Some traditions hold that speaking words brings reality into existence, and writing gives them some form of permenance. That said, leave it to a couple of English teachers to dork out and head to the National Library, the national repository at the genesis of the language, on their first full day of travel. Ashley had a “hen party” (UK slang for a “bachelorette party) to attend with some girlfriends, so we stole Gary for the day.
On the Tube, I found a copy of The Sun, a highly addictive tabloid rag, where I learned what a YOB is (young on obnoxious boy or bastard, take your pick), and that one had been thrown in jail for dropping too many F-bombs, and that the hordes of Pokemon hunters had shut down the National Zoo by ignoring things like enclosure boundaries and vandalizing statues. I left the rag for the next weary travel as we exited at King’s Cross.
Right out the station, a towering, expansive edifice loomed above–The St. Pancreas Reinassance Hotel, a castle unto itself opened in 1873, according to a flag atop its battlements.
Famished, we broke fast at O’Neil’s Pub on the corner where we watched the slow but constant arrival of wedding-goers at the Camden Town Hall across the street. The food was sustenance. Let’s not dwell on or memorialize it any further.
Across the street stood the library. Our original intent was a Willy Shakes exhibit, but we balked at paying just yet and were instead diverted into a dimly lit room that is perhaps the greatest concentration of cultural heritage I have ever witnessed.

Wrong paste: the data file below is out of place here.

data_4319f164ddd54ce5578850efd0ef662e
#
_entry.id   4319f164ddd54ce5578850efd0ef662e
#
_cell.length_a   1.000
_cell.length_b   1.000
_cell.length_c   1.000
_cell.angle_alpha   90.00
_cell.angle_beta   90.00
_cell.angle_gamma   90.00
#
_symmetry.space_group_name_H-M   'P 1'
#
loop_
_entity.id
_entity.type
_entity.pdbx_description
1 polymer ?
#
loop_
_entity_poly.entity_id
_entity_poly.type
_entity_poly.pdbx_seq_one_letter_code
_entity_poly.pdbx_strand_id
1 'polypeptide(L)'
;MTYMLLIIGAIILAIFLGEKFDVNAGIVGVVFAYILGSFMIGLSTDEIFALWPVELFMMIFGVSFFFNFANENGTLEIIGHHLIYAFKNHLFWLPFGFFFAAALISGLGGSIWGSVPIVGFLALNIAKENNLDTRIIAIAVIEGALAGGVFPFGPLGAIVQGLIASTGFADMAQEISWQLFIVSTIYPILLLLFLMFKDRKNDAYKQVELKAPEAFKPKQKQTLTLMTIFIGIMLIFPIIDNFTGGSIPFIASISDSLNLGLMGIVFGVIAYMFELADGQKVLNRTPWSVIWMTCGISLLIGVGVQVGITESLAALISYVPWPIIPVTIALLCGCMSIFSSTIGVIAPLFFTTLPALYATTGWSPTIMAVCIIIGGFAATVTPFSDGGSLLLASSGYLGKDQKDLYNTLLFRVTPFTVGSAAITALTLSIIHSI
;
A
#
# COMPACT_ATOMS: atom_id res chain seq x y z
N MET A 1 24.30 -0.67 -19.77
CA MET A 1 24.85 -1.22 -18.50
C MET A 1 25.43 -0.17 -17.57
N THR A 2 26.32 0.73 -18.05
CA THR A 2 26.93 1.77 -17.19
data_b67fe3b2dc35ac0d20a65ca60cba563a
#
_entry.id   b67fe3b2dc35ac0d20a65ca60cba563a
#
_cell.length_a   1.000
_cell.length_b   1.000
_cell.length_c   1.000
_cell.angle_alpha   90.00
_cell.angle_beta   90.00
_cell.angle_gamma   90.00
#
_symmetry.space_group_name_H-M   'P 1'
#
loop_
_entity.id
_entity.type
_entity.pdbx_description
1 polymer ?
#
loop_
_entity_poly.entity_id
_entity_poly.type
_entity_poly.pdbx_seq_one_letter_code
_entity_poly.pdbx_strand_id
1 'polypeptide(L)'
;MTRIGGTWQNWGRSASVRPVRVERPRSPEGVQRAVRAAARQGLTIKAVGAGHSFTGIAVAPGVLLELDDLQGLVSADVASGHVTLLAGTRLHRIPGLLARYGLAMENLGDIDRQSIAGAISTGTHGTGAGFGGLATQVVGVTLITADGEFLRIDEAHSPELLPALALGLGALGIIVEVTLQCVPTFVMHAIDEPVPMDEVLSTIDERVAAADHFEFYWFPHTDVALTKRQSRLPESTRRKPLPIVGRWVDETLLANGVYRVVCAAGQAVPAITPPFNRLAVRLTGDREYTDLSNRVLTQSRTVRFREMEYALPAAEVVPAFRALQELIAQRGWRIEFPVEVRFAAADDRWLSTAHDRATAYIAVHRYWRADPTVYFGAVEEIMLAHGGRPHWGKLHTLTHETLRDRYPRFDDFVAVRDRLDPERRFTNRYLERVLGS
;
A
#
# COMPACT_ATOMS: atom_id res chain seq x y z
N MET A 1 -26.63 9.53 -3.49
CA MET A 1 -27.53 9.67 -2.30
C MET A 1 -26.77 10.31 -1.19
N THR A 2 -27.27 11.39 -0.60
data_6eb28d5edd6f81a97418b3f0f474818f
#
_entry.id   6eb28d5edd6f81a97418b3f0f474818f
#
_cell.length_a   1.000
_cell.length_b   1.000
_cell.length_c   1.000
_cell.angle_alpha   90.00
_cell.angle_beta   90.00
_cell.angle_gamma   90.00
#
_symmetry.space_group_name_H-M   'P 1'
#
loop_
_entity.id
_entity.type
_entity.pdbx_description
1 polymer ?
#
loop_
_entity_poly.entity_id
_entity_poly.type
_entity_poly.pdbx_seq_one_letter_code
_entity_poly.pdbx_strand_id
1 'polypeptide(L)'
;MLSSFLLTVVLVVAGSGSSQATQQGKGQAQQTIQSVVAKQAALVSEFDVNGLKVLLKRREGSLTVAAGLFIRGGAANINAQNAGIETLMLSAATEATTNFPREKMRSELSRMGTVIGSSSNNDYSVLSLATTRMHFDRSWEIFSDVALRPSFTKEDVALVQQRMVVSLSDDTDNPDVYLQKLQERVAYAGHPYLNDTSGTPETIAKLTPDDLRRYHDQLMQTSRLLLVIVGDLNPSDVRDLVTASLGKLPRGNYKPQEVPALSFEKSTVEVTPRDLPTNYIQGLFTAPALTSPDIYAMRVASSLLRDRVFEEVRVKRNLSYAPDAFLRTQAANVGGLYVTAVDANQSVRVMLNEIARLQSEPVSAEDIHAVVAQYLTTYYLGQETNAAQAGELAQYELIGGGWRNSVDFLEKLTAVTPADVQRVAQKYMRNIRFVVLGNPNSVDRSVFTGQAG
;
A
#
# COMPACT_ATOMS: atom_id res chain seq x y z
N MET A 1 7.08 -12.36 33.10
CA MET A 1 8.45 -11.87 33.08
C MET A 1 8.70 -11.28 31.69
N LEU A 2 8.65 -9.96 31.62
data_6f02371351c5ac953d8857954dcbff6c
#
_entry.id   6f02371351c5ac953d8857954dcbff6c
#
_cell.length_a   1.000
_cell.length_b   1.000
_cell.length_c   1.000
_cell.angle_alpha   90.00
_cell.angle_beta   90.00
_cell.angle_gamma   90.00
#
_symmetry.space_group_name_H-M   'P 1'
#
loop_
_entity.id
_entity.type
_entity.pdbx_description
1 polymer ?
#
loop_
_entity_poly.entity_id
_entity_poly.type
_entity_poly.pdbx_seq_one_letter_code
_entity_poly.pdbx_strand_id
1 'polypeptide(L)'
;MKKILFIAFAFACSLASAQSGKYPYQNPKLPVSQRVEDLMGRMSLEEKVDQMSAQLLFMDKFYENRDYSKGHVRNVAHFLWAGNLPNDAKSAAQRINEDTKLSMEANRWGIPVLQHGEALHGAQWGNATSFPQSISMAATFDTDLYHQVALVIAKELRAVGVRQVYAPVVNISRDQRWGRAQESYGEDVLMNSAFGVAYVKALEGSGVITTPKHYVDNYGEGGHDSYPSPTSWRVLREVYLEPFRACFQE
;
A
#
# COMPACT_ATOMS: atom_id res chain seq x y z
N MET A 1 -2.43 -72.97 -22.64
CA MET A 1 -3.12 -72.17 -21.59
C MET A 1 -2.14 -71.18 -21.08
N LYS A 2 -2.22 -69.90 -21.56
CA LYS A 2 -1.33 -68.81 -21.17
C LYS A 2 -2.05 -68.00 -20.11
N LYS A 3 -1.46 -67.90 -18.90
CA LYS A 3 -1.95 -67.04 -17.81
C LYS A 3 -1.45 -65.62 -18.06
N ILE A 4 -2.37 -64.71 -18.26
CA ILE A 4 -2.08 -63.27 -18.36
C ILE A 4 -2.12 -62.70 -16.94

I turned left and faced musical immortality. “The Hallelujah Chorus”–the soundtrack of my Christmases, my father played it since it was a child, my mother taught me the tradition of standing on its first note, I played it throughout high school. The choral brilliance makes my spirits soar whenever I hear it, and here I was standing face to face with Handel’s original handwritten score. Silent reverence and overwhelming awe. Once I gathered myself, I continued down the line: Bach, Mozart, Chopin, DeBussy–their handwriting as diverse as their musical style, each the original artifact of some of the world’s most beautiful music.
And then on to the Literature: Dickens, Shelley, Austen’s manuscript or Persuasion, written on small, hide-able pieces of paper that brought Nic to tears; a pocket note book where Eliot penned The Waste Land, an edited copy of Tess of the D’urbervilles, on which Hardy had to edit out the racy sex scenes to appease his editors.
And then it came: The Beatles. Hand written lyrics of “Help!”, “Michelle”, and “A Hard Day’s Night”, penned in John’s handwriting on the back of a birthday card for Julian.
So much of our teaching life is gathering knowledge and contextual using it for others; but here was all that knowledge in its primary form: a Gunpowder Plot letter, the edict from Queen Elizabeth dissolving Parliment, a piece of the Magna Carta and the Papal Bull that rescinded it a week later, an original scribed copy of Beowulf, a hand-written essay by John Locke. And then the actual sacred texts: an original Diamond Sutra, illuminated Qurans, Torahs, and Bibles; a 1200 year old illustrated commentary on the Bhagavad-Gita, The Codexes Sinaiticus and Alexandricus, two of the three Greek manuscripts from which the full modern Bible is taken. On and on and on.
Eventually, I made my way from the darkened sanctuary and found Gary on the bench. Nic joined us from the gift shop down the stairs, and we made our way accross the hall to the next exhibit.